By Timea Tihanyi, School of Art + Art History + Design Because art is a dialogue, much of what the Interdisciplinary Visual Arts seniors have been doing in ART 400 this quarter has been synchronous. Instead of the white-box gallery exhibition, students are presenting their work in a virtual "gallery" for which each student created both…

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  • Teaching Spanish: A multi-day "finale" instead of a final exam

    May 28, 2020

    Samuel Jaffee, lecturer, UW Spanish & Portuguese Studies

    By Samuel Jaffee, Spanish & Portuguese Studies  This spring quarter I'm teaching Spanish 302 and Spanish 303, both of which guide students in developing writing strategies in Spanish (creative fiction, business letters, reportage, argument and counterargument, and literary and visual analysis). In lieu of a final exam, both classes will enjoy a multi-day "finale." Students…

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  • Engaging students in online spaces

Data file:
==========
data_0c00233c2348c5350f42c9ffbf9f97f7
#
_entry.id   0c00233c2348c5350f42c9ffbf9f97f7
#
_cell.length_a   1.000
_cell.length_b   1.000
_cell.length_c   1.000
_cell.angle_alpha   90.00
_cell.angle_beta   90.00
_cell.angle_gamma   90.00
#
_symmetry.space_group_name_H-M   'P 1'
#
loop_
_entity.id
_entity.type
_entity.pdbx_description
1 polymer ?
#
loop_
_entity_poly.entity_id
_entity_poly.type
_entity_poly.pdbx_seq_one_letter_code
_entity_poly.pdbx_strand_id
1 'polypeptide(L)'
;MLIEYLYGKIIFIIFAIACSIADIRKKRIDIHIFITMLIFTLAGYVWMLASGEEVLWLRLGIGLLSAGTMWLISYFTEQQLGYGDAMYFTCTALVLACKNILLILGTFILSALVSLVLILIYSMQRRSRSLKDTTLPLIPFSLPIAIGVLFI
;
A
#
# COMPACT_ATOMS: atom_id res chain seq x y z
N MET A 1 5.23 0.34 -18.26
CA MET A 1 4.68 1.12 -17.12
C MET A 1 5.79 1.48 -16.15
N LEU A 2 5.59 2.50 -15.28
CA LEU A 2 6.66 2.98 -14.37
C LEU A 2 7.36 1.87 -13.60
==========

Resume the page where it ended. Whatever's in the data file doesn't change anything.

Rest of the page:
May 11, 2020

    Person working on laptop and video conferencing

    How José Guzmán gets marine biology students talking in class By Nicole Feodorov, blog editor At a recent Teaching Remotely Pop-Up session, José Guzmán (UW Aquatic and Fishery Sciences) shared some of his strategies for keeping students engaged during his synchronous online classes. Guzmán divides his 50-minute classes into three sections. Classes begin with a…

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  • Teaching physics: Videos instead of midterms

    April 23, 2020

    Student working on tablet

    Video problem solutions By Peter Selkin For the past two quarters, I've used an approach based on an idea adapted from Andy Rundquist, a physics professor at Hamline University in Minnesota. Instead of a midterm and a final (and in addition to weekly content quizzes), students submit short videos walking the viewer through solutions to…

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  • Math in the time of coronavirus

    April 21, 2020

    Math problem on white board

    Reflections on teaching during the pandemic By Jennifer Quinn  The COVID-19 viral disruption affects us all, particularly our most vulnerable citizens. It's vital to find ways to connect our students and humanize this unprecedented and isolating experience. These days I'm trying to worry less about the integrity of online examinations and the quality of online…

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  • Giving exams in Canvas? Set your students up for success

    April 7, 2020

    Computer keyboard